Religion of the heart – part II


Saint Augustine of Hippo, a seminal thinker on...

Augustine: a pioneer of heart religion

This is continued from Religion of the heart – part I:

Heart religion is also rooted deeply in almost every stream of historical Christianity

Now by starting from today in this brief talk, and then moving quickly back to the 17th and 18th centuries, I don’t want to overlook another important fact: critics of heart religion are, let’s say, “historically outnumbered” in the church. In other words, heart religion is rooted deeply in historical Christianity. Let’s consider for a moment the early church:

Wilken: history of Christian thought cannot be told without the history of Christian love.

We often teach the early history of our faith as if nothing but the intellectual development of doctrine mattered. It’s nothing but a litany of heresies, apologists, and church councils. And while these things are important, they are in some respects only the surface of the story. People don’t get upset about heresies and arguments unless these are about something that matters to their lives. And so I was delighted a few years ago to read the wonderful book by the University of Virginia’s Robert Louis Wilken called The Spirit of Early Christian Thought. This is the history of Christian thought done right—done with a full awareness of the heart of the matter, if you’ll excuse the expression. So, here’s Wilken, introducing his book by talking about what the early Christians were doing when they had all of those theological debates I mentioned:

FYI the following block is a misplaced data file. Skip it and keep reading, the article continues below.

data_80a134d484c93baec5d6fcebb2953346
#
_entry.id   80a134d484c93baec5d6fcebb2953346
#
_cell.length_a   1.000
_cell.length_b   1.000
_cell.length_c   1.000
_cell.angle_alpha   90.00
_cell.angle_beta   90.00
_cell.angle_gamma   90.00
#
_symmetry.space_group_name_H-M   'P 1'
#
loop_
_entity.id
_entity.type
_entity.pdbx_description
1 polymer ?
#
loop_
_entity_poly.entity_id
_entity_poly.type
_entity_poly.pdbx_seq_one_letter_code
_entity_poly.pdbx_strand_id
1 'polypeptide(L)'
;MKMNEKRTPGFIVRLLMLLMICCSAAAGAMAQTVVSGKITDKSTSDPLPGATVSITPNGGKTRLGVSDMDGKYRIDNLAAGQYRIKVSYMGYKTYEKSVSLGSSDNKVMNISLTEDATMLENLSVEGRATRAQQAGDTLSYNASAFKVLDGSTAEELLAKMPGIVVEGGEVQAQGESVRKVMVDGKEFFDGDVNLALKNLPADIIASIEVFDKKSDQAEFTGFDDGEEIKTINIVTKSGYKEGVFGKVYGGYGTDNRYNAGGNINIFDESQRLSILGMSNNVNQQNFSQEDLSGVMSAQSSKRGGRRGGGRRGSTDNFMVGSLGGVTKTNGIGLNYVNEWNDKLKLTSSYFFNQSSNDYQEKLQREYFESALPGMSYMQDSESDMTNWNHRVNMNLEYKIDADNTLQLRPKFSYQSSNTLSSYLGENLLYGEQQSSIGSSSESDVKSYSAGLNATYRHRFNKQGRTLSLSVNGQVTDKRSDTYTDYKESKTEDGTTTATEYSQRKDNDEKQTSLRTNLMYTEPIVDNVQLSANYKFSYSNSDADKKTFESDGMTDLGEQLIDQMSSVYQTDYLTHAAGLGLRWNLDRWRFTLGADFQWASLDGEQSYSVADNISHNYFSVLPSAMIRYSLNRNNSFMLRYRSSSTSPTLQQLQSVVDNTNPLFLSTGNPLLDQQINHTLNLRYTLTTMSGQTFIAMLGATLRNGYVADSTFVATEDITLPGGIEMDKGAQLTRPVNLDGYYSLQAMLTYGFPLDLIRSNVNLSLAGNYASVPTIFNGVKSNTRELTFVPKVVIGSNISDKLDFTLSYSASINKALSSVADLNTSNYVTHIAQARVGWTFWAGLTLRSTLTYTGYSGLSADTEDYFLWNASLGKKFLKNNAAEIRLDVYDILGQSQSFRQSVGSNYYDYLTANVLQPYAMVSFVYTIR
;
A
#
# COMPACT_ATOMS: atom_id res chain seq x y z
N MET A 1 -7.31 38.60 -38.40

“Theory,” says Wilken, “was not an end in itself, and concepts and abstractions were always put at the service of a deeper immersion in . . . the thing itself, the mystery of Christ and of the practice of the Christian life. The goal was not only understanding but love.” So, says Wilken, in his book he has tried “to show the indispensability of love to Christian theology.” And indeed he caps the book with a final chapter that is all about this “heart dimension” of Christian thought and life.

Augustine and heart religion

Here is Wilken again:

“Nothing is more characteristic of the Christian intellectual tradition than its fondness for the language of the heart. In the famous passage at the beginning of Augustine’s Confessions, it is the heart that is restless until it rests in God, and much later in the same book he says it is love that carried him to God: ‘By God’s gift we are set on fire and carried upwards; we grow red hot and ascend. We climb “the ascents in our heart”’ (Ps. 83:6). In a memorable passage in the City of God Augustine says that the ‘flame on the altar of the heart’ is the ‘burning fire of love.’ We ‘direct our course toward [God] with love.’”

I think it’s not stretching it to say of the Pietists, as Harvard’s Perry Miller once said of the Puritans, that their religion was a revival of Augustinian piety. That is, the Pietists are a particularly intense case of the truth that all of Western Christianity is deeply affected by Augustine’s thought. Thus I think it is impossible to understand Pietism’s religion of the heart without knowing at least a few basic things about Augustine.